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Some memorable movies from the south of India in 2017 – Ondhu Motteya Kathe

The year 2017 whizzed by in a jiffy, like shots in a Hari movie, as if in a hurry. It was a year when content shone brighter than mammoth cardboard cut-outs. Stereotypes were shattered even as tried and tested formulae fumbled at the box-office. Producers were more adventurous and it paid off, mostly. It’s a myth and an excuse that audience tastes have changed. They just sift through the fare on offer and ingest what’s easy on the palate, ruthlessly rejecting the rest. Cinema, now is low on the list of family outings unless endorsed by a few who they feel are reliable. A walk in the park or window shopping in a mall is less expensive and more relaxing. With all the giant strides in technique and sound, save the Baahubali sequel it was basic, unpretentious sentiments that worked, the more realistic kind, not the manipulative.

Ondhu Motteya Kathe was definitely the Kannada film of the year. Set in a small town this tale chronicles the insecurities of a prematurely bald youth, tongue in cheek with self deprecatory humour, not seeking sympathy but empathy. The writing is simply endearing making you chuckle at the protagonist’s predicament even while hoping he finds the love he seeks. Raj B Shetty, the writer and director shines as an actor too with an understated performance. It’s a perfect example of how a so-called weakness can be turned into strength, creatively. The film made on a shoestring budget was probably the biggest hit of the year if you calculate the investment to returns ratio. Pawan Kumar who had the gumption to promote and release the film was annoyed when I wrote that he’d made more money than the producer. I stand by my source but found it strange because the entire team was grateful and did not grumble about the fact. The fact is that good cinema triumphed.

The Baahubali’ juggernaut was unstoppable as the sequel swept the box-office with the story having enough twists and turns than the first part. Filmmakers always crib when a film is bashed by critics after all the hard work they put in. Hard work should ensure quality and that’s where Raj Mouli triumphed. The film did not depend on visual splendour alone but ensured the riveting screenplay kept you glued. The whole country applauded. Suddenly down South was the new up North.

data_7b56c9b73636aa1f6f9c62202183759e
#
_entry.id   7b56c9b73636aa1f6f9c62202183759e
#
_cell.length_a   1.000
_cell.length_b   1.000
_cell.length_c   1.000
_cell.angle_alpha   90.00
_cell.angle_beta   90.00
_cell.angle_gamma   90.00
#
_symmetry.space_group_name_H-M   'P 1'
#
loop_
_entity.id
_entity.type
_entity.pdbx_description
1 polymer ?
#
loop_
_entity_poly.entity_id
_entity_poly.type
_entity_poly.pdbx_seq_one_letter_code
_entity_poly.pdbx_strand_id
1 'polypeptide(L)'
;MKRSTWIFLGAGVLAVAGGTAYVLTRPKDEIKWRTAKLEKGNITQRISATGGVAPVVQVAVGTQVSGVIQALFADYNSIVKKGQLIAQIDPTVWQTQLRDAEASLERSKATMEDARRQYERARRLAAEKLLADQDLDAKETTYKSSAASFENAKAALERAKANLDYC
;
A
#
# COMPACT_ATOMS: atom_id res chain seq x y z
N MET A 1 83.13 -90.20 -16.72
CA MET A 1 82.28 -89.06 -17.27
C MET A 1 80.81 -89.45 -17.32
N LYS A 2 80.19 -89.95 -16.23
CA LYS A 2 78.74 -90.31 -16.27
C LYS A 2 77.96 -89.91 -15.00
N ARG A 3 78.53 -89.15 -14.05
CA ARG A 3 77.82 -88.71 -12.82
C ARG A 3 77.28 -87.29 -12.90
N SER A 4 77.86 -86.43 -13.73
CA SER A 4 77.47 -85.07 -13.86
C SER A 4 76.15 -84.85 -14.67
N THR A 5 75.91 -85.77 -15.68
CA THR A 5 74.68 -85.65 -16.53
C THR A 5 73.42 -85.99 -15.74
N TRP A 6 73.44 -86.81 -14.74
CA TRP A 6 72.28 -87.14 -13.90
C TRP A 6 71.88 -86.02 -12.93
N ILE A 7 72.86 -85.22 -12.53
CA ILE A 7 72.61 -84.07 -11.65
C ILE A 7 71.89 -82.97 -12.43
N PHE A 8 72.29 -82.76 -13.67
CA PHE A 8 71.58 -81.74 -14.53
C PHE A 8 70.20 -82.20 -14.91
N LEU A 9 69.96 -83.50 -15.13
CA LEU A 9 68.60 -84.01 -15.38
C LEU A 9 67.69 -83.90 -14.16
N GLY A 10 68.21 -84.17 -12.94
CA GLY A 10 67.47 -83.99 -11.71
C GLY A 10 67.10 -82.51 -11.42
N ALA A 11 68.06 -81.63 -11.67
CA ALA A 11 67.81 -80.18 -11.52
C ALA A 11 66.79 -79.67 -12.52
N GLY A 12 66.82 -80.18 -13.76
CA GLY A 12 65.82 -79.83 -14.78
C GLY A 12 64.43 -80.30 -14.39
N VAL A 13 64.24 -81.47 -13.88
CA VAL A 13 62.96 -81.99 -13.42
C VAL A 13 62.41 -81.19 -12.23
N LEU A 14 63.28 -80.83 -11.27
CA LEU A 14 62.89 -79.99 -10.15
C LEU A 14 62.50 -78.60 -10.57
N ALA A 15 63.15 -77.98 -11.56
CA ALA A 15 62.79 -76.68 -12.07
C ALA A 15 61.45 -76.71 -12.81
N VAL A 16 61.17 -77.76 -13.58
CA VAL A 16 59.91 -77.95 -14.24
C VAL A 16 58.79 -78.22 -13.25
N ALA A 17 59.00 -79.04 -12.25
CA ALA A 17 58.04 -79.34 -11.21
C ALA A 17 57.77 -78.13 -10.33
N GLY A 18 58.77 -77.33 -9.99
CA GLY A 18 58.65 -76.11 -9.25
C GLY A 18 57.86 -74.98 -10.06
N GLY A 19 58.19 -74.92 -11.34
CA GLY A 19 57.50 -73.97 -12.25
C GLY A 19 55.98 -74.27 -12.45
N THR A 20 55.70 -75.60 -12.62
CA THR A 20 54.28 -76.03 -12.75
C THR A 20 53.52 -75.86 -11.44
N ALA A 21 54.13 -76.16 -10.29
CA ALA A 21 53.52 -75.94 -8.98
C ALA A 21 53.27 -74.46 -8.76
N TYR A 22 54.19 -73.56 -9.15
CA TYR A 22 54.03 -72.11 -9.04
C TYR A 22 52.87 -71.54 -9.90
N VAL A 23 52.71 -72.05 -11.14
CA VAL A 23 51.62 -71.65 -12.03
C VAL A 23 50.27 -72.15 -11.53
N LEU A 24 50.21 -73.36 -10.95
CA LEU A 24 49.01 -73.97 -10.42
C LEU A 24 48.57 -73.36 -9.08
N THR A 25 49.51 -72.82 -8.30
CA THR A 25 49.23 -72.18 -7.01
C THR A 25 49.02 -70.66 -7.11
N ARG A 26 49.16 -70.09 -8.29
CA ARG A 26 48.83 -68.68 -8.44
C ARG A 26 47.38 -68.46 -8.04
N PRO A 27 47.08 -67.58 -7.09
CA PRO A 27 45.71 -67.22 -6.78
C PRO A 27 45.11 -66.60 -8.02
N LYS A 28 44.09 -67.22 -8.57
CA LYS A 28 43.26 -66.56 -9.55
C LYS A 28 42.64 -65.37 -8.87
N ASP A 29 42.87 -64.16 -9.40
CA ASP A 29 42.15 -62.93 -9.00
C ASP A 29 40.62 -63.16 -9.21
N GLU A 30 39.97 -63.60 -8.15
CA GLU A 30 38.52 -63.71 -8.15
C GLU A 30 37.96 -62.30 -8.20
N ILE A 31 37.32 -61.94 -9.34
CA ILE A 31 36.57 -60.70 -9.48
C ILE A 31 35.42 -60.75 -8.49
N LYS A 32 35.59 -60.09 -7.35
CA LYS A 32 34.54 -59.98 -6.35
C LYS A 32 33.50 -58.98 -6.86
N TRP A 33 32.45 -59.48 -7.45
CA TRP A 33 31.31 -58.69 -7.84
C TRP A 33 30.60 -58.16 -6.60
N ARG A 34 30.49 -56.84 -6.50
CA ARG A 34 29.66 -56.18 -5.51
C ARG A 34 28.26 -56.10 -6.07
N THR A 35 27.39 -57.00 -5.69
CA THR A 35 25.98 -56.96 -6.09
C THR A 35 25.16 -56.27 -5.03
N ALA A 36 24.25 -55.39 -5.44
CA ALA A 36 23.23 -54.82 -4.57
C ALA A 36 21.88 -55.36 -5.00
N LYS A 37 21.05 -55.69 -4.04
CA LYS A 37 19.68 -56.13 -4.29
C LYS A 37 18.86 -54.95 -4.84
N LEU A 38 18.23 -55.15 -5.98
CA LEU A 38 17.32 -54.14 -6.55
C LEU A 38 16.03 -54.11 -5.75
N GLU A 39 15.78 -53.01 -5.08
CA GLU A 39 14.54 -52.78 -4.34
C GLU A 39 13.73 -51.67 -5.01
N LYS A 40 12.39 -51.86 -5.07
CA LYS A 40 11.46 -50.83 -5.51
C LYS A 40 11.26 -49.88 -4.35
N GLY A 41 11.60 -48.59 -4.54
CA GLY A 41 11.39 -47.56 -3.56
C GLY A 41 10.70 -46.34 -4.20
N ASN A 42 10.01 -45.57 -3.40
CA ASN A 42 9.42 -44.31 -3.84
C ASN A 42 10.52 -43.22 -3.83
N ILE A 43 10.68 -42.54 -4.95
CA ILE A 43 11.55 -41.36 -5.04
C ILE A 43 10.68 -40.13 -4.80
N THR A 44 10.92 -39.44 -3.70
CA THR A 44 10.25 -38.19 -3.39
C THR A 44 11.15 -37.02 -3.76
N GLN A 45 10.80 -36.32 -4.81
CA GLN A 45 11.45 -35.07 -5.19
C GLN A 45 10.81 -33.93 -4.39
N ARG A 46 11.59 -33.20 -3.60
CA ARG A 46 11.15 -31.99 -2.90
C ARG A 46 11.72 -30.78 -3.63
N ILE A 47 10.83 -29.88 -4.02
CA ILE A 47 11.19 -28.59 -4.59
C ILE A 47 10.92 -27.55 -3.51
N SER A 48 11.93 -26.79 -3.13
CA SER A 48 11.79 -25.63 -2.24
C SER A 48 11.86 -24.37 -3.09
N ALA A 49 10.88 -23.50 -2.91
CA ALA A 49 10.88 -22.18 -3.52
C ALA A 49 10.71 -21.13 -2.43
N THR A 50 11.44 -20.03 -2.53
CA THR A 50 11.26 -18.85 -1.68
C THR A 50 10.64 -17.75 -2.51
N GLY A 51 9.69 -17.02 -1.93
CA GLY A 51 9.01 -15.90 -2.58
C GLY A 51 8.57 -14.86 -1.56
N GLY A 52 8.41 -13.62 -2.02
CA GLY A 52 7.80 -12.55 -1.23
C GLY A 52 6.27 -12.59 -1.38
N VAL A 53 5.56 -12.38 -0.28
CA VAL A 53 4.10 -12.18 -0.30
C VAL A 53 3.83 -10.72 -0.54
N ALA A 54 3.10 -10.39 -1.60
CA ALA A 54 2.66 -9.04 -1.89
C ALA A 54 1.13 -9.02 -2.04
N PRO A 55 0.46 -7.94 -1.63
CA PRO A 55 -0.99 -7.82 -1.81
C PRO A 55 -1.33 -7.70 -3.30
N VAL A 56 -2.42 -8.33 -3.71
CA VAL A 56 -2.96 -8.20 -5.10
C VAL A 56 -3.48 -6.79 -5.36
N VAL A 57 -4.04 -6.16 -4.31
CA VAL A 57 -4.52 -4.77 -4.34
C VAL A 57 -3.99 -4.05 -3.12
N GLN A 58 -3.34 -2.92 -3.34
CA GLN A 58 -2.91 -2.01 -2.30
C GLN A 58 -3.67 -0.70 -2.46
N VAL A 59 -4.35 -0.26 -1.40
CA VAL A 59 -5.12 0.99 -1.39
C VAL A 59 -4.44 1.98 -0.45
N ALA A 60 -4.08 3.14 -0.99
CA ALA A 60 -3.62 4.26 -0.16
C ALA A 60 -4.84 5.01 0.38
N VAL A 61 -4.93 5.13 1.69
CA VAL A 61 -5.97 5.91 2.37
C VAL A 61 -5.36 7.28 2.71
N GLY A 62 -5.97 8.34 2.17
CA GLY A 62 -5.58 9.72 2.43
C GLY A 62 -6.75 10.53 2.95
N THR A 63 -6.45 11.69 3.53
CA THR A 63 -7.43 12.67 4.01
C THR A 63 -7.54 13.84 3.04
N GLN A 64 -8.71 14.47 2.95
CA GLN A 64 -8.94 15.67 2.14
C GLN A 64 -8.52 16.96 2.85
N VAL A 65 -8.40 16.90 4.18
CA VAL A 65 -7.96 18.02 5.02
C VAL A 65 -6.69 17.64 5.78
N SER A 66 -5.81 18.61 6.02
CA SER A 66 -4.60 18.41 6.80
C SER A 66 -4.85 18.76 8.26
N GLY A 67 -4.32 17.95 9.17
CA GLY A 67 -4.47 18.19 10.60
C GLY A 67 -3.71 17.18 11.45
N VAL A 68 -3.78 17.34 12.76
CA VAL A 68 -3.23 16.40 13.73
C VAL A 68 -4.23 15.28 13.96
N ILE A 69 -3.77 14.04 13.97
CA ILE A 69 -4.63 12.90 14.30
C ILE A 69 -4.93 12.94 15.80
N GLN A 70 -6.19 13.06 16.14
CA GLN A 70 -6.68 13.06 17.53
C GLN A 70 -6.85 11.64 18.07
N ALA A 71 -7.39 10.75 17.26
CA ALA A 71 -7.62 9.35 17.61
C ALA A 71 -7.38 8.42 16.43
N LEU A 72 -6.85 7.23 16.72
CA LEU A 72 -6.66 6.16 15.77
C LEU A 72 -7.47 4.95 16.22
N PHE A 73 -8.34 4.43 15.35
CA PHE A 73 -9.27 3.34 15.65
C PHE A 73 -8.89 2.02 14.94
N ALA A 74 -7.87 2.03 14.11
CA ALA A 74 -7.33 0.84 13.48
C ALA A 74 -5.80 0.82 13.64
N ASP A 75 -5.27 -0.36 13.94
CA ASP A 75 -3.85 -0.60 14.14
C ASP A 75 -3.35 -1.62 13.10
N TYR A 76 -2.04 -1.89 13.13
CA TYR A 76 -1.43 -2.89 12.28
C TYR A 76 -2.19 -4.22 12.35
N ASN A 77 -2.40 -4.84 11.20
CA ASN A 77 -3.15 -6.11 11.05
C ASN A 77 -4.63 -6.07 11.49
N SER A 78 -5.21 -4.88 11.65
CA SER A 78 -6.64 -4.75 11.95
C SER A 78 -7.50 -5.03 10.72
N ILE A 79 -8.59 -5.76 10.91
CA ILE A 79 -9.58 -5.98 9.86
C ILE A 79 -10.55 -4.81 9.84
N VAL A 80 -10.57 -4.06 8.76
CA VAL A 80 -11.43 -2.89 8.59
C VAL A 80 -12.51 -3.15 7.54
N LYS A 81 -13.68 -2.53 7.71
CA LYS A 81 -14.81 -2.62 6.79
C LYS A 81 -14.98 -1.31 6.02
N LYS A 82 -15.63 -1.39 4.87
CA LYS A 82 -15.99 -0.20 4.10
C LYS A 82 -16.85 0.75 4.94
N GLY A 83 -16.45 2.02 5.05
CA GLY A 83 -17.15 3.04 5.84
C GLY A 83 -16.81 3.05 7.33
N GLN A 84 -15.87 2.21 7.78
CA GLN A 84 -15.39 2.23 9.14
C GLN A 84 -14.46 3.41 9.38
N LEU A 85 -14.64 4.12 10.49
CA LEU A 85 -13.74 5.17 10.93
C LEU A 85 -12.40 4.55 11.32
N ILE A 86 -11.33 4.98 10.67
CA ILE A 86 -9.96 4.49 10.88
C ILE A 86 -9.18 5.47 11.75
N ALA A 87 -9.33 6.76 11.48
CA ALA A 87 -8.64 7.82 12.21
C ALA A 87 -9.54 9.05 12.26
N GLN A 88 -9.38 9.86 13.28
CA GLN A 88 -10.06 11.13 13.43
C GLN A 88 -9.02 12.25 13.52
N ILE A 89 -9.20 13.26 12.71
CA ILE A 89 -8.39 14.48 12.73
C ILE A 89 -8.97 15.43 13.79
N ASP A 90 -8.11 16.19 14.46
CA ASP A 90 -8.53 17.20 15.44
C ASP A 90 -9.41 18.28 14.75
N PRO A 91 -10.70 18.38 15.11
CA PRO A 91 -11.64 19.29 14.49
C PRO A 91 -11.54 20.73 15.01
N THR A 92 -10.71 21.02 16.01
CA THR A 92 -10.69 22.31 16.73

There was the audacious Arjun Reddy,

 a mirror to today’s youth who’re in a hurry to experience everything today, now. You may not agree with the hero’s attitude but then it’s about a person with a certain attitude. Let the folks around him deal with it and if the girl who falls for him doesn’t complain who are we? Vijay Devarakonda shines in a role than no established hero would have agreed to play. The talented Shekar Kammula sprung back with ‘Fida’ making it clear that he would tread the beaten path but would ensure he’d make it more enjoyable and relatable.

Vikram Vedha, in Tamil had everybody talking, again about the pithy writing and the performances by the mercurial Vijay Sethupathi and the endearing Madhavan. The blurry line between good and bad is beautifully brought out, not with unnecessary justification but the ambiguity that life offers. Theeran Adhigaram Ondru is a cop film with a purpose. Based on real life events and laced with the right amount of exaggeration the director walks the tightrope between fact and fiction with the grace of a trapeze artiste. The film needed a star who can also act and who better than Karthi? The violence is raw but it’s the perseverance of a dogged policeman who follows instinct and procedure rather than plain brawn that makes the film fascinating. ‘Aramm’ with Nayantara was engaging but ‘Aruvi’ opens the floodgates for filmmakers who don’t look upon audiences as intellectually inferior. It’s easier for good meaningful films to succeed today. The difficult part is the paucity of producers to back them. SR Prabhu who produced ‘Aruvi’ and ‘Theeran’ is a star among producers with a keen eye for good content.

As usual there were gems that glowed in Malayalam cinema. ‘Take-Off’ set the ball rolling with an engaging tale about Indian nurses held hostage in strife ridden Iraq. Based on a real life episode it has enough emotions to keep you rooted even while not compromising on the setting. Parvathy is outstanding as a nurse who has to deal with emotional conflict as well as external. There was the brilliant ‘Angamaly Diaries’ with stunning performance by newcomers, the cleverly written ‘Thondimuthalum Driksakshiyum’ with the ever dependable Fahadh Faasil and at the fag end of the year ‘Mayanadhi’. Please watch it if it’s still running. Thankfully and rightfully directors were the stars in 2017.
Source: The Hindu

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